Building Better Cities Series – Part 3: The Accidental City

Genuine WealthtroyMediaRobert McGarvey

EDMONTON, AB Sept 22, 2014

What’s a city, why do they exist?

I admit these are questions that don’t get asked very often, at least outside of dusty academic circles. Most of us just assume someone – much smarter than ourselves – must have decided the big issues decades ago based on deep insight and knowledge.

Sadly, that’s not true. Our cities happened almost accidently, and are carried forward by a herd of sheep-like bureaucratic forces that have left us with mediocre, alienating, automobile dominated cities. In many North America centers you’d be hard pressed to tell one city from another, they all have the same suburban housing, the same roads, freeways, office towers and merrily identical shopping malls.

Who’s to blame? Many blame the property developers. After all, they’re the ones who design and build boringly suburbs that have no character, no walk-able amenities where residents can shop and play, gather and interact.

‘Guilty as charged’ says my friend Larry, a property developer. “Look”, he says, “we put our money down on a developable property and then invest heavily; we’re at total financial risk until we sell out. Want to build better cities, talk to the bureaucrats, they’re the ones who zone the land and set the rules, I’m just trying to make a buck.”

It seems Larry’s right; one look at a city’s (any city’s) zoning structure reveals a chilling reality. The regulations are systematized to create identical mediocre, alienating, automobile dominated cities – it’s against the law to do otherwise.

Where did all that restrictive zoning come from?

According to scholars the modern city grew out of necessity in the 1920s, to meet the needs of a rapidly industrializing economy. In other words, facilitating commerce rather than creating living spaces for humanity was the silent logic of urban design.

The modern urban zoning structure reflects the overwhelming importance of commerce. There are rigidly defined central commercial zones where business takes place, and separate industrial parks where goods get manufactured. Of course that’s not all, business needs workers, so there are distinct suburban zones where the workers live and networks of roads to get these workers to and from their jobs as quickly and easily as possible.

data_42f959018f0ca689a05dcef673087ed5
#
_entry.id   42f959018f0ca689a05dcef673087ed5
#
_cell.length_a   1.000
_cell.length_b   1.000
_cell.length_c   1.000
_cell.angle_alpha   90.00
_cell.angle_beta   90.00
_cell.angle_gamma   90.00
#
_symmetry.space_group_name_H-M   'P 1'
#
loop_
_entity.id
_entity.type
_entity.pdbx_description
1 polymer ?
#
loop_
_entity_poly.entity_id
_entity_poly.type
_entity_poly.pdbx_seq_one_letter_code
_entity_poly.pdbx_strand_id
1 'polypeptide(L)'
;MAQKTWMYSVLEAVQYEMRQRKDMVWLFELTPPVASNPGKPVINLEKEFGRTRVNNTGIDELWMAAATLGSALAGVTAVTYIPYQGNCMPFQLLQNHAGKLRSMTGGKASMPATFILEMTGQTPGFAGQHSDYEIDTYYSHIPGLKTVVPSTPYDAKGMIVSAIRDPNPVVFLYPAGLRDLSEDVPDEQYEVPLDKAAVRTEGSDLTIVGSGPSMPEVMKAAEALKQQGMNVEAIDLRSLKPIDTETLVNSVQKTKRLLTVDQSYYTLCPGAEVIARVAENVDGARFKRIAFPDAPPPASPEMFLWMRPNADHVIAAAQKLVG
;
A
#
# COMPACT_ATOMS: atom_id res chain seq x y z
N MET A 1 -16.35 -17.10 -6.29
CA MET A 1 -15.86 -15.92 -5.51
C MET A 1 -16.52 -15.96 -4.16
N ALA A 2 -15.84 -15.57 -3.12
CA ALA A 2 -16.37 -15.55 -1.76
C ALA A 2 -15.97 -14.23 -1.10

Fortunately, it seems a new generation is questioning this logic and challenging the assumptions of previous generations.

The ‘best places to live’ all score strongly in terms of livability and have a uniqueness that sets them apart from other cities. This change in values is driving the micropolitan revolution, and rising expectations across the board.

The problem is, the system is deeply resistant to change? City zoning regulations are notoriously complicated, and only really change when commercial (or high level political) pressures are brought to bear. My friend Larry, for instance, is an expert on getting property re-zoned. But, as he stated clearly, he carries too much financial risk to get ‘experimental’ and build better cities.

The city administrators say they’re only doing what their political masters tell them to do. And most politicians believe property development belongs in the private sector, and that they shouldn’t be interfering where they don’t belong.

But that’s not true; cities are on the hook right from the start. After Larry has finished building his naked suburb – a combination of nearly identical houses, apartment blocks and connecting roads (as cheaply as possible) he lumbers the rest of us with a substantial contingent liability. It’s the city (i.e. the resident taxpayers) that must stump up for all the living amenities, the parks, recreational facilities, schools, fire stations and other public facilities – the numbers are huge.

Where to start changing the system? Let’s all return to the main question – what is a city, why do they exist?

Let’s put humanity back in the equation. Micropolitan communities are the central building block of all great cities – large or small. No one’s questioning the fact that commerce is an important part of the life of a city, but ‘best places to live’ also take special care to facilitate human scale livability.

Based on this new micropolitan logic, cities could re-examine their zoning ‘philosophy’ with a mind to balancing the needs of commerce with the desire of residents to have walk-able zones where they can interact with one another at ease.

As for Larry, he’ll keep building naked suburbs until we change the system. As he says, “if you want developers to build better cities, keep them in the game longer and align their interests with the community’s.” To accomplish this means that cities need to get involved at an earlier stage, and change the rules of the game to encourage livable communities that will distinguish our lives.